The holiday season is here which means things are about to get crazy. As wild as the holidays can get for us, it can be even worse for our pets. The holidays mean there are new safety hazards everywhere. Even if you aren’t into hosting, there are still precautions you need to take for the safety of your pet. Before you hang decorations or light a scented candle, here are some safety tips to ensure you and your scaled, furred, and feathered family have a happy holiday.
holiday safety tips for exotic pets
Prevent a holiday of horrors. Here are some things to be particularly vigilant of as we kick off the holiday season.
Birds and Teflon do not mix. With their specialized respiratory systems, birds are highly sensitive to the chemicals released from overheated Teflon. Exposure to the PTFEs in heated Teflon can result in Teflon poisoning and hemorrhaging in the respiratory tract. Agitation, respiratory distress, and sudden death are all signs of Teflon poisoning. While all birds are highly susceptible, smaller birds like budgies, canaries, and cockatiels are particularly sensitive due to their size.
To prevent Teflon poisoning, do not keep your bird in or around the kitchen if you are using non-stick cookware. If your home is open concept, remove your bird to a bedroom. Keep the stove vent on, and open windows to keep fresh air circulating through your home. Be very cautious to not burn or overheat your pans.
It is very important to know that Teflon poisoning can occur even if pans are not overheated. Poisoning has even been reported in birds that were not in the same room as the non-stick pans being used. The only way to absolutely prevent Teflon poisoning is to remove all non-stick cookware from your kitchen. Most of us can’t run out and buy a new set of cookware, so slowly phase your non-stick cookware out and replace it with items that are safe for you and your bird.
Boiling Liquids and Oven Doors
Animals are curious, and this can get them in trouble. If you have a free-roaming bird, ferret, or other small animal, it’s best to keep them in their enclosure and out of the kitchen entirely while you cook. An inquisitive animal may end up scalding themselves on pots, flying into hot liquids or steam, and even burning themselves by crawling or landing on an open oven door.
Tempting Holiday Snacks
Keep an eye on your pets around any tasty treats, and be aware of things that may be toxic to them. Foods that are toxic to many pets include:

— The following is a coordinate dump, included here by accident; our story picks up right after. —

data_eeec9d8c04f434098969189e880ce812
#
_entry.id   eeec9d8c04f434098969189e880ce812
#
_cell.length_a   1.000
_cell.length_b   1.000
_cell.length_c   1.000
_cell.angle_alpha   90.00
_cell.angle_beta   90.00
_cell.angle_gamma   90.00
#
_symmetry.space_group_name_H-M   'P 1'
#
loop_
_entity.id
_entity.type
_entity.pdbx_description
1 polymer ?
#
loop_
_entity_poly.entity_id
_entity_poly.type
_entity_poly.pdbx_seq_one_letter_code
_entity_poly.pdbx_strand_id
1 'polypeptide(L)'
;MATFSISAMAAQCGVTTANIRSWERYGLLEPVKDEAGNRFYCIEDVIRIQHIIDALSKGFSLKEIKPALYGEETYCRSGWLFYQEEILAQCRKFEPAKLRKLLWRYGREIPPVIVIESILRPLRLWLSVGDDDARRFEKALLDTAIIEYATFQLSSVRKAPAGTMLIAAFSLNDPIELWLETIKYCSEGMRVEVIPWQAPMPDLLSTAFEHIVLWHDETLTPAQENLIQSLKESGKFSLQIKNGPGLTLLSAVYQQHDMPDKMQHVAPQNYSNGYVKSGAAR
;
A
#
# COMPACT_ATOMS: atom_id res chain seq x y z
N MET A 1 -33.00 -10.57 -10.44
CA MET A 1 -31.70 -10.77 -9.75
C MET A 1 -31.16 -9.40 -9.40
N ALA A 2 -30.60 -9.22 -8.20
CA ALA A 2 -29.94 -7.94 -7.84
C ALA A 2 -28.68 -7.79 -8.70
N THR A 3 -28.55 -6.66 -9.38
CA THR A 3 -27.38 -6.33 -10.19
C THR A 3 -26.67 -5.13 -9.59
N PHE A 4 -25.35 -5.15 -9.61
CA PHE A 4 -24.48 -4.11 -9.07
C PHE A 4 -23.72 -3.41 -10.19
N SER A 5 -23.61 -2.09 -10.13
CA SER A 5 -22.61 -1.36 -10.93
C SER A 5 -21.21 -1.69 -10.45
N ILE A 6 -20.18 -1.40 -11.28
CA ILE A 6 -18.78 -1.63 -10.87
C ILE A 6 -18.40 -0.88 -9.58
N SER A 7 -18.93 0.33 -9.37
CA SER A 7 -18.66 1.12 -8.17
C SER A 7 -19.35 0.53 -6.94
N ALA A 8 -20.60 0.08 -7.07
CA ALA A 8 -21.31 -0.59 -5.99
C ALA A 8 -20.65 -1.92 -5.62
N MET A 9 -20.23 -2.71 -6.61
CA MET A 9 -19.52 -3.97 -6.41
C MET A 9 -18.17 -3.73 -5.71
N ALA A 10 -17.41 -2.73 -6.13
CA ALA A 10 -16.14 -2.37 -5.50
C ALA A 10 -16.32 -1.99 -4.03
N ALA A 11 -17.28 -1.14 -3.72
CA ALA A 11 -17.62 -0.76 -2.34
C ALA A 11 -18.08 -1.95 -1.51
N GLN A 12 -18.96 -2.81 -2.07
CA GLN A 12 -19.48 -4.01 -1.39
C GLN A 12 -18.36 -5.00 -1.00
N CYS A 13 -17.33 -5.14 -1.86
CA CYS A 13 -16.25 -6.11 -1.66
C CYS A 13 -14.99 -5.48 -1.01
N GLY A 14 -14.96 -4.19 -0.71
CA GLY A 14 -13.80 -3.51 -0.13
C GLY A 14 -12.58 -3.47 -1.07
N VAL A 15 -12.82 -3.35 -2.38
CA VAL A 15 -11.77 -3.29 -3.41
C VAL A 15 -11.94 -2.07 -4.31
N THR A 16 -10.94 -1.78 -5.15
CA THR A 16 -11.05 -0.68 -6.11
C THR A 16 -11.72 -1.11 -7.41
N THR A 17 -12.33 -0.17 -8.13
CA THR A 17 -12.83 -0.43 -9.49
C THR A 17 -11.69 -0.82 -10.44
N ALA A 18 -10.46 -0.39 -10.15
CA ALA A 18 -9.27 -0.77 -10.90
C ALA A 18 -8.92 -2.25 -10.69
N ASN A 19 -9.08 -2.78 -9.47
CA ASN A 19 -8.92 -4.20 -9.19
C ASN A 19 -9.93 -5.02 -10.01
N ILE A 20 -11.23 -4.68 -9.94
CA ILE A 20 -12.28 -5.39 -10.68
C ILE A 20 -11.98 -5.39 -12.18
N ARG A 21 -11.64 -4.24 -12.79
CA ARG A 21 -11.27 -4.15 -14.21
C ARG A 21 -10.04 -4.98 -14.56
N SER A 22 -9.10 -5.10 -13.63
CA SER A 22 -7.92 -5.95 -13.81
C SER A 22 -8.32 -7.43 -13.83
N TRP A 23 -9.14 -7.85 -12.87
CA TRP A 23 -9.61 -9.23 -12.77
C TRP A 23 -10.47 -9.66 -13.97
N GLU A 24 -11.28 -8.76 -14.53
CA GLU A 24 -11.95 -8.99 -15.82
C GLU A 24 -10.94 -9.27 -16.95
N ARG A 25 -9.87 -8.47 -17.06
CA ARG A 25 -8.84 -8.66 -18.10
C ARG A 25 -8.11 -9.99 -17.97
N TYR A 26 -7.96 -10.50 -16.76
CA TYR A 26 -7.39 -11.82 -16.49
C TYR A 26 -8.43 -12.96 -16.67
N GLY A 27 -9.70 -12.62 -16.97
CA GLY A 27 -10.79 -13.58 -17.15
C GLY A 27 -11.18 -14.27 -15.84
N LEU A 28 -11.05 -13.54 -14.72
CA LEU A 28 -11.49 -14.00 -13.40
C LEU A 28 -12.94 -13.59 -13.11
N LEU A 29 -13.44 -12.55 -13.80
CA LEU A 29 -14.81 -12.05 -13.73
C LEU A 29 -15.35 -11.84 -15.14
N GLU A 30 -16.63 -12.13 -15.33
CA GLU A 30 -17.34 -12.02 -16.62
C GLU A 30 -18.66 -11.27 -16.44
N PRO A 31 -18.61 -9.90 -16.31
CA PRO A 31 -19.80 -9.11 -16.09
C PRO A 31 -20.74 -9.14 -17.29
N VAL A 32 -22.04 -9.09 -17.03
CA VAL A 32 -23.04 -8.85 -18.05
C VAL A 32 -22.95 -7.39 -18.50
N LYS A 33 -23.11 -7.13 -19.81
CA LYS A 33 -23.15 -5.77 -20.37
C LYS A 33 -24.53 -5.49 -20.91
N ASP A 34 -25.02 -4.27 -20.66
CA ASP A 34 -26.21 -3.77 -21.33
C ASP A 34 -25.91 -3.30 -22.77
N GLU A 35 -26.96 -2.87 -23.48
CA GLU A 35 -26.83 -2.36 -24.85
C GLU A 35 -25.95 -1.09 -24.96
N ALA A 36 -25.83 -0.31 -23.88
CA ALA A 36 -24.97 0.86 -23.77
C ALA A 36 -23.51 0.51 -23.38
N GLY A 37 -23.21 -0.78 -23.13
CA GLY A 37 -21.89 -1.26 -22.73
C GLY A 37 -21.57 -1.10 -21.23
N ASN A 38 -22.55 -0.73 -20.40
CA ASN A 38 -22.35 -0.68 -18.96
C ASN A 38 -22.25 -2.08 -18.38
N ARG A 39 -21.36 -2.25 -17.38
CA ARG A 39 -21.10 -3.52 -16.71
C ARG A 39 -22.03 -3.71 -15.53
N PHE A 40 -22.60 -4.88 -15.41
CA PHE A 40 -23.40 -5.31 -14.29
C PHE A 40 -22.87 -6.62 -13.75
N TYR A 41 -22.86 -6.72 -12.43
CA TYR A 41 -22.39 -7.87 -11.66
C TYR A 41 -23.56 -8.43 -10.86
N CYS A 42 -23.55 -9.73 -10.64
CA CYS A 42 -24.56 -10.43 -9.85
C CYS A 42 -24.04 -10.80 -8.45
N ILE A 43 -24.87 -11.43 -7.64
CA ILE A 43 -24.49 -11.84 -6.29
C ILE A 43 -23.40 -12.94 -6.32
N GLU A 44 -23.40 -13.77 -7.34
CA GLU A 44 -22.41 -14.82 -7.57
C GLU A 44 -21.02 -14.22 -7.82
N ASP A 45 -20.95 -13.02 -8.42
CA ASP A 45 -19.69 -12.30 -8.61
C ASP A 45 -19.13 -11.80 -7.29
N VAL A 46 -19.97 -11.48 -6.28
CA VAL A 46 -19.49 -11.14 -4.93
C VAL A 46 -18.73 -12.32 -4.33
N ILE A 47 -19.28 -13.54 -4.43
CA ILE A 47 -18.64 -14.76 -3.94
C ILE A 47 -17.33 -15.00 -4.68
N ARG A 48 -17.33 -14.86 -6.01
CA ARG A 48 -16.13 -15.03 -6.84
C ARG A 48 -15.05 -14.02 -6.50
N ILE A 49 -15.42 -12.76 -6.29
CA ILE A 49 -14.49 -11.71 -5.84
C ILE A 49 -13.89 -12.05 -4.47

Xylitol (found in sugar-free candy, gum, and some peanut butter)
Since all animals have different sensitivities, make sure you are aware of the foods your pet needs to stay away from. Make sure your guests do not try to sneak your pet any treats that you do not approve of. If you know some of your guests are perpetual line crossers, keep your pets safely out of sight so no one is tempted to give them “just one bite”.
Scented Candles And More
Birds aren’t the only critters with delicate respiratory systems. The chemicals found in aerosol sprays, carpet fresheners, and even scented candles can lead to respiratory irritation in rabbits, ferrets, and birds. Don’t be fooled by items that claim to be safe because they include essential oils. Essential oils can be incredibly irritating and downright toxic for pets. Essential oil diffusers can be particularly dangerous since they put droplets in the air which your pet may ingest while grooming.
Nothing says holidays like a cheery fire crackling in the fireplace. Make sure your fireplace is well-ventilated to protect your pets (and yourself) from irritating smoke and carbon monoxide. Don’t let them get too close, not only to prevent irritation from inhaling smoke, but also to keep them from venturing too close and getting burned. Make sure you have a fireplace screen in place.
Birds should be kept as far away from the fireplace as possible. They are more susceptible to the effects of smoke and carbon monoxide.
We see a beautifully decorated tree, they see something shiny that might be fun to chew. If you’re in the habit of putting up a Christmas tree, be very careful about the ornaments you choose. Pets might decide the tree looks like a great place to explore. They won’t distinguish between your ornaments and their enrichment toys. This can lead to heavy metal toxicity from the zinc that can be found in some ornaments. They may also chew on the lights, risking painful electrical burns and possibly deadly shocks.
To keep your pets safe from the tree, try to conceal any wires that are low enough for non-climbers like rabbits to chew. Avoid spraying flocking on your tree, and consider glitter and tinsel off-limits. Do not allow your pets to be around the tree unsupervised, or exercise them in a different room.
If you love a festive floral arrangement, keep it in an area your pet can’t get to. Some common holiday plants can cause severe toxicities ranging from gastric pain, drooling, and vomiting… to breathing problems and low heart rate.
These are a few but not all of the culprits:
You can find a comprehensive list of toxic plants on the ASPCA website.
For a lot of us, the holidays mean a surplus of visitors popping in. This can be stressful for your pet. Loud noises, new smells, and crowds can be overwhelming and can cause physical signs of stress in your pet… especially if all of your visitors are trying to force your pet to socialize.
Keep your pet in a low-traffic area if you are having visitors. If your pet enjoys attention, then allow one person at a time to visit with them, while you supervise. If you have a shy pet, make sure they are in a comfortable environment and keep the door closed so noise is limited and they feel safe.
The holiday season is stressful enough. So keep these tips on holiday safety for exotic pets in mind to help keep your pet out of harm’s way and save you a trip to the vet.